What are inquiries and how do they affect my credit score?
On your credit report, at the end of the report, you will notice a section called “Credit Inquiries”. These inquiries are made by companies that have pulled your credit report, usually to judge your creditworthiness for a loan or credit card. Inquiries can stay on your credit report for up to 2 years. Each time an inquiry is made, it is recorded by each of the three credit bureaus – Equifax, Experian, and TransUnion. And each time an inquiry is logged, it can potentially affect your credit score.
How much “new credit” you have accounts for 10% of your total credit score. Here’s basic breakdown of this category and how it impacts your score.
New Accounts: Your score is affected by how many types of new accounts you have in different account categories. Installment loans like mortgages or student loans are typically looked upon more favorably than revolving credit like credit cards.
Amount of Recent Inquiries: The calculation also includes how many inquiries have been pulled in the last two years.
Length of Time Between Inquiries: Your score drops for 12 months after an inquiry but each one stays listed on your report for two years.
Length of Time Since You Opened an Account: Your score is also affected by how long it has been since you opened a new credit account. The longer it’s been, the better for your credit score.
How important is it to remove inquiries?
Inquiries are the least important items to remove from your credit report compared to other negative items like missed payments and delinquent debts. They have a relatively low effect on your credit score and actually cause less and less damage over time. Because they only affect your score for 12 months drop off entirely after two years, inquiries are by no means the worst thing you can have on your report. Many negative items stay on there for anywhere between seven and ten years. So if your credit report is riddled with several severe negative items, then removing inquiries from your credit reports should be your last priority as you work on increasing your overall scores.
It often helps to talk to a professional credit repair company to help you analyze your credit report and prioritize issues that need to be addressed. Plus, they have the legal know-how of what your rights are with your different creditors and how likely you are to get certain items removed.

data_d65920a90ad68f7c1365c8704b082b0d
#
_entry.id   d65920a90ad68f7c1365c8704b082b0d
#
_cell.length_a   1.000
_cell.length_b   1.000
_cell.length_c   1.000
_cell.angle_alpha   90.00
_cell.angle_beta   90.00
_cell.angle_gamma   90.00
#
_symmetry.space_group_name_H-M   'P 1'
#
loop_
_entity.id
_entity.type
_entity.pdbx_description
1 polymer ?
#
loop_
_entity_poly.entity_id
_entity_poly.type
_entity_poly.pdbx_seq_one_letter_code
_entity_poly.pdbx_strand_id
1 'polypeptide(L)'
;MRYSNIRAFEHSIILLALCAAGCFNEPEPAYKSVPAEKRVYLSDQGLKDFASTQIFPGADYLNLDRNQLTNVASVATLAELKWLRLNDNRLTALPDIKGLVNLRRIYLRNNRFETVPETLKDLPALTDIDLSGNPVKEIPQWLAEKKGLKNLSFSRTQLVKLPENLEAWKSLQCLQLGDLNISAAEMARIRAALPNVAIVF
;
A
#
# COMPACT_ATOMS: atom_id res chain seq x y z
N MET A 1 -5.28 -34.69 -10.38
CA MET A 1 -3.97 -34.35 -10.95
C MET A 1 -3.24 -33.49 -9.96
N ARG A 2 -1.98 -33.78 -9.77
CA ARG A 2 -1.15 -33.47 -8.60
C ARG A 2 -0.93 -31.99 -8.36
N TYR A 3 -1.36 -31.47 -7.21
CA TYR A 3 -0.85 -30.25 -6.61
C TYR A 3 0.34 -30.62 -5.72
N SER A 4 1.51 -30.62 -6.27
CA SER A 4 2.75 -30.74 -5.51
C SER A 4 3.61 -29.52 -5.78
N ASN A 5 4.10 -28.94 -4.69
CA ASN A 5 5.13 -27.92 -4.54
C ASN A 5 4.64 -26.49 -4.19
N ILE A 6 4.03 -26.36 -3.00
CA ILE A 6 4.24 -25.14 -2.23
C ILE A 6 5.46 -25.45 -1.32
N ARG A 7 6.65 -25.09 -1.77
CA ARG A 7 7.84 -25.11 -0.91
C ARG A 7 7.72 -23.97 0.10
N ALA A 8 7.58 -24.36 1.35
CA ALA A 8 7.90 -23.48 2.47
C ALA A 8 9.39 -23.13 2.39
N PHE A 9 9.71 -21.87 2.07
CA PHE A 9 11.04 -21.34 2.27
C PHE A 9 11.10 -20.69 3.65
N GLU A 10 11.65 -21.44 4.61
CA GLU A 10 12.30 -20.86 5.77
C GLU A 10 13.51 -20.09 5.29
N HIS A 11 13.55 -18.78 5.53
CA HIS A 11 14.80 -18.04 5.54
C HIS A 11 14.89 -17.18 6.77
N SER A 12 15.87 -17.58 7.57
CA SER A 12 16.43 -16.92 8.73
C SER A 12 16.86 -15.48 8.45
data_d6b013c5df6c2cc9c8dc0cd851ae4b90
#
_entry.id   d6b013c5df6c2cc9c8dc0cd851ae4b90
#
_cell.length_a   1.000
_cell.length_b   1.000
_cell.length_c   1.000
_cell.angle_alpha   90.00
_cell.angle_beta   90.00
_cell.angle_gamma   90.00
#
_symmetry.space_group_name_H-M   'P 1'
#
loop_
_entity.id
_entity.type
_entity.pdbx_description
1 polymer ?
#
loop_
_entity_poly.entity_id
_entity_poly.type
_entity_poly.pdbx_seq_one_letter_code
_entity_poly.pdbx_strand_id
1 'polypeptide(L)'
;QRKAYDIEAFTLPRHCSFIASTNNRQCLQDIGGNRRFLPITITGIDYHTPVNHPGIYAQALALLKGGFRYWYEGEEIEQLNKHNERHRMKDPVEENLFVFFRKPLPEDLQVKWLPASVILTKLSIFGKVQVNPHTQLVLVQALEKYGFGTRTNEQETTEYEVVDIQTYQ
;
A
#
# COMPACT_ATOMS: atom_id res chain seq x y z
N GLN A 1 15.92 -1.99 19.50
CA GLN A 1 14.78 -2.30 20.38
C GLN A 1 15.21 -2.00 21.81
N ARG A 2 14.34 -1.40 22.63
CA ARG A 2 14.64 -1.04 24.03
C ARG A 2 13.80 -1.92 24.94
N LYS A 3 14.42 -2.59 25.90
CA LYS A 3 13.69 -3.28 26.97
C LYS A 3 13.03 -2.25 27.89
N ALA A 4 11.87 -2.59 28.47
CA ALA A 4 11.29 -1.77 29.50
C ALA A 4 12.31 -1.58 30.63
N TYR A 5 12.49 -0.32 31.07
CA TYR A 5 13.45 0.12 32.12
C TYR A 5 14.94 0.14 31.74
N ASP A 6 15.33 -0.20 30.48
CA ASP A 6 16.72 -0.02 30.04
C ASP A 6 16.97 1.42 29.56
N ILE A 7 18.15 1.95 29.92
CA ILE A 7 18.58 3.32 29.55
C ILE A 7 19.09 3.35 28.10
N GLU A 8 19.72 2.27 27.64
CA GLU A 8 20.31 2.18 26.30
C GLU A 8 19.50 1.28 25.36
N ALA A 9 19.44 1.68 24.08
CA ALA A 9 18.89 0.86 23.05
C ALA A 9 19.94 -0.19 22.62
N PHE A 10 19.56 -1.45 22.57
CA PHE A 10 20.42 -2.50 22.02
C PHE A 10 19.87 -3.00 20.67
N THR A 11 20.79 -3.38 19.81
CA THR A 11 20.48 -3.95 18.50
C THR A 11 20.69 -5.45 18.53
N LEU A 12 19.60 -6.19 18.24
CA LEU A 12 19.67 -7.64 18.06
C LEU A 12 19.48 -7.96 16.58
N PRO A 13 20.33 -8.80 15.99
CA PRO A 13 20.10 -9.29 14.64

What is the difference between a hard and soft credit inquiry?
Hard inquiries affect your credit scores while soft inquiries do NOT affect your credit scores.
Hard inquiries occur when you apply for new credit, such as a mortgage, car loan, or credit card. But other requests can trigger a hard inquiry, including those pertaining to a new insurance policy, job application, or cell phone. Whenever this happens, the inquiry is listed on your credit report, along with the date it was requested. That’s when the two year countdown to removal begins.
Soft inquiries, on the other hand, occur when a creditor pulls your credit without your permission. This could be lender with whom you’ve talked to for a pre-approval quote but haven’t actually applied for a loan. By doing a soft pull, they can give you an idea of your interest rate offer without actually having to do a hard inquiry that will affect your credit score. Sometimes a soft inquiry might even be pulled by an existing creditor just checking on your current credit situation. Another example of a soft inquiry is a company that would like to send you a credit card offer or other loan offer.
How do credit inquiries affect your credit score?
Sometimes inquiries don’t affect your credit score at all. Other times they can affect it by up to 5 points each. However, having too many inquiries on your credit report at once can indicate to a creditor that you are desperate for money and may be in trouble financially. They may also assume that you’ve recently opened up a bunch of new accounts and could deny you credit, because new lines of credit often take time to show up on your report. Plus, while 5 points may not seem like a lot, it can quickly add up if you have applied for countless loans or credit cards over the last two years. And even though the numerical impact on your credit score lessens over time, lenders will still be able to see the full list of inquiries at the bottom of your credit report for a full two years.